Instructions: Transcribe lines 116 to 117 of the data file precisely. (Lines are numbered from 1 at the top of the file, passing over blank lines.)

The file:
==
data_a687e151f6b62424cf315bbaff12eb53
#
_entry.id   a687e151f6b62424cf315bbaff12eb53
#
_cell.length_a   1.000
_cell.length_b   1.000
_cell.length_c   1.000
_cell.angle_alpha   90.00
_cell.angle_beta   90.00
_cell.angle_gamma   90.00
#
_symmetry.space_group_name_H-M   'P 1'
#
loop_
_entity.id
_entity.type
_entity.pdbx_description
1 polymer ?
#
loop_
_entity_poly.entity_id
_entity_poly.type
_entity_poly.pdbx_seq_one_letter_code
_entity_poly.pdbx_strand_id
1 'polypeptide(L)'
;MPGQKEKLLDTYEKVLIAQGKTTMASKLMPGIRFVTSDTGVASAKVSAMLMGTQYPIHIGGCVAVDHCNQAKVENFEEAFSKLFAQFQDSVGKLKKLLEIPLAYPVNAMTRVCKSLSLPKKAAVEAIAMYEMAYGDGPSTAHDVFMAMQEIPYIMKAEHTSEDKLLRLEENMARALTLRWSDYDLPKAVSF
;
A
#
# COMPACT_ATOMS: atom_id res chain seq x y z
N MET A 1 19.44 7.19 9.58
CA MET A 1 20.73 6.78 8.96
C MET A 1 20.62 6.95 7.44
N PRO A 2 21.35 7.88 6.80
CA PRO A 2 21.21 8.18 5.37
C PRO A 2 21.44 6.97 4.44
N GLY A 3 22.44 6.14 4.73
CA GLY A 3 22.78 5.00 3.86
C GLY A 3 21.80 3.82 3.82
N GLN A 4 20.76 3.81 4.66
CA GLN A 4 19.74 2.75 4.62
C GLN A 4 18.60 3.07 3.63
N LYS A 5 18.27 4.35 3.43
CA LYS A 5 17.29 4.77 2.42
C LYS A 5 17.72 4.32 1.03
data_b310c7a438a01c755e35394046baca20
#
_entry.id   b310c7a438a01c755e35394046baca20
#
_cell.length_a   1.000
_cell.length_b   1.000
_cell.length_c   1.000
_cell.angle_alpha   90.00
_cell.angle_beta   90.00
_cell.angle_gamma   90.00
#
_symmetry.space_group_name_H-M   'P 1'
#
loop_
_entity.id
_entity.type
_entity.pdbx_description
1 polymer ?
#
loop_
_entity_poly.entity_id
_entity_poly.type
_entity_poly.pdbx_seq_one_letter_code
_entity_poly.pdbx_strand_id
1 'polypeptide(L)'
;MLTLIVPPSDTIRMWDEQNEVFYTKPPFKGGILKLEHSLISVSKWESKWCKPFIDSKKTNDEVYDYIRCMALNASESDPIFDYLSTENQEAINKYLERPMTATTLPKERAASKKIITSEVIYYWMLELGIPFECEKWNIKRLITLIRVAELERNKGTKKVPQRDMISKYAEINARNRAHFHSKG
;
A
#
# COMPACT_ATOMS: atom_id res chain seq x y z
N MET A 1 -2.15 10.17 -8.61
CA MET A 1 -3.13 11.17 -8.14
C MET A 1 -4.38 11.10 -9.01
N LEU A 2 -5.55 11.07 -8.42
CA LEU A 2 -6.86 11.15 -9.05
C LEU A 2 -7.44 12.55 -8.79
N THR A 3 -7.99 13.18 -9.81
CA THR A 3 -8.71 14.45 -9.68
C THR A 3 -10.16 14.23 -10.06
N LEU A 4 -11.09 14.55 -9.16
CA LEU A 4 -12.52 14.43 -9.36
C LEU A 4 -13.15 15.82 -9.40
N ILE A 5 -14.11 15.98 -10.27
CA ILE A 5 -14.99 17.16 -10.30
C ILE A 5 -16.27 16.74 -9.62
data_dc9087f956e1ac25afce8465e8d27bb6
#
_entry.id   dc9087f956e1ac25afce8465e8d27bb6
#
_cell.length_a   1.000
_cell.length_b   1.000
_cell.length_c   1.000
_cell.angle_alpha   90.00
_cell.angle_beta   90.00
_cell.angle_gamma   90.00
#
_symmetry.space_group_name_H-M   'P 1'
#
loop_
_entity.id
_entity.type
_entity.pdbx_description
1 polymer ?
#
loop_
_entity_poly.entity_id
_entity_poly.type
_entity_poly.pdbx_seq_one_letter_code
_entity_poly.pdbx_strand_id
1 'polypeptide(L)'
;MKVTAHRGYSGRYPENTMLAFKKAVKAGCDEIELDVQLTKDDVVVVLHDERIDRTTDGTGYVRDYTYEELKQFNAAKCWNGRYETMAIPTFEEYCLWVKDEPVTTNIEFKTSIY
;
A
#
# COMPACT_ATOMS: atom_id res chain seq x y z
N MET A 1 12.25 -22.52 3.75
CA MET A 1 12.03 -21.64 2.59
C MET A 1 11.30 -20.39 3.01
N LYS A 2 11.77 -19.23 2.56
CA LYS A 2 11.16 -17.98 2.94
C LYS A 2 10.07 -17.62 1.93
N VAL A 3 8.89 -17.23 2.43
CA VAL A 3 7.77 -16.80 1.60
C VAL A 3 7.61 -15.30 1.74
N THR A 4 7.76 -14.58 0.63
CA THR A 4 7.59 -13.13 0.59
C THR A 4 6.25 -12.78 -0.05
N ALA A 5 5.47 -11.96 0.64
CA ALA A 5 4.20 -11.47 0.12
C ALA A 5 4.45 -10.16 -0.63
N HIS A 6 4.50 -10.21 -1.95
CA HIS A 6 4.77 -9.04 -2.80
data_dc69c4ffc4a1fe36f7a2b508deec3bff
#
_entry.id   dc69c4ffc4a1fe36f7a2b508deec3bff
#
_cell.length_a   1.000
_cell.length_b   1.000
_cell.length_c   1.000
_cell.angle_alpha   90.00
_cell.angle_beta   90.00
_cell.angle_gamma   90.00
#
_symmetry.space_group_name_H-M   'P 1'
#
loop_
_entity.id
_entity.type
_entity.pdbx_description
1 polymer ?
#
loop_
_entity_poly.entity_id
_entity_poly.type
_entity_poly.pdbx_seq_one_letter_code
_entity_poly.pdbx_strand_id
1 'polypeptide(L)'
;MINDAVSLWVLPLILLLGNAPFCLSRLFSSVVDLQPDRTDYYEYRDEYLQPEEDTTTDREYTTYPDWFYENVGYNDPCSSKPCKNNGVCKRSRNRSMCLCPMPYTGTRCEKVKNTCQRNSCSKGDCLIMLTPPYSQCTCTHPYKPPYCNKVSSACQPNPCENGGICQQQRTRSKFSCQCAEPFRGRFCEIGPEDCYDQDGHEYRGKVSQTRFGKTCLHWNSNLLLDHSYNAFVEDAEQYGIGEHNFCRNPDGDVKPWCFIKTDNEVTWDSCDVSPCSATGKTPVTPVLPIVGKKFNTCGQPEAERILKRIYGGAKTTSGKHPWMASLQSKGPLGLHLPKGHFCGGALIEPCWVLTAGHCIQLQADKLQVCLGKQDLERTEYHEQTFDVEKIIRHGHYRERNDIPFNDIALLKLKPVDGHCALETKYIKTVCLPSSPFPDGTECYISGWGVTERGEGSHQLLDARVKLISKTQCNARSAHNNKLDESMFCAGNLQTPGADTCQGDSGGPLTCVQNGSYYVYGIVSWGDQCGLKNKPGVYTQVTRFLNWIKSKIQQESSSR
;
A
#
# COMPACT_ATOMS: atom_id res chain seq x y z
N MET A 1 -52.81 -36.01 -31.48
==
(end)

;MKVTAHRGYSGRYPENTMLAFKKAVKAGCDEIELDVQLTKDDVVVVLHDERIDRTTDGTGYVRDYTYEELKQFNAAKCWNGRYETMAIPTFEEYCLWVKDEPVTTNIEFKTSIY
;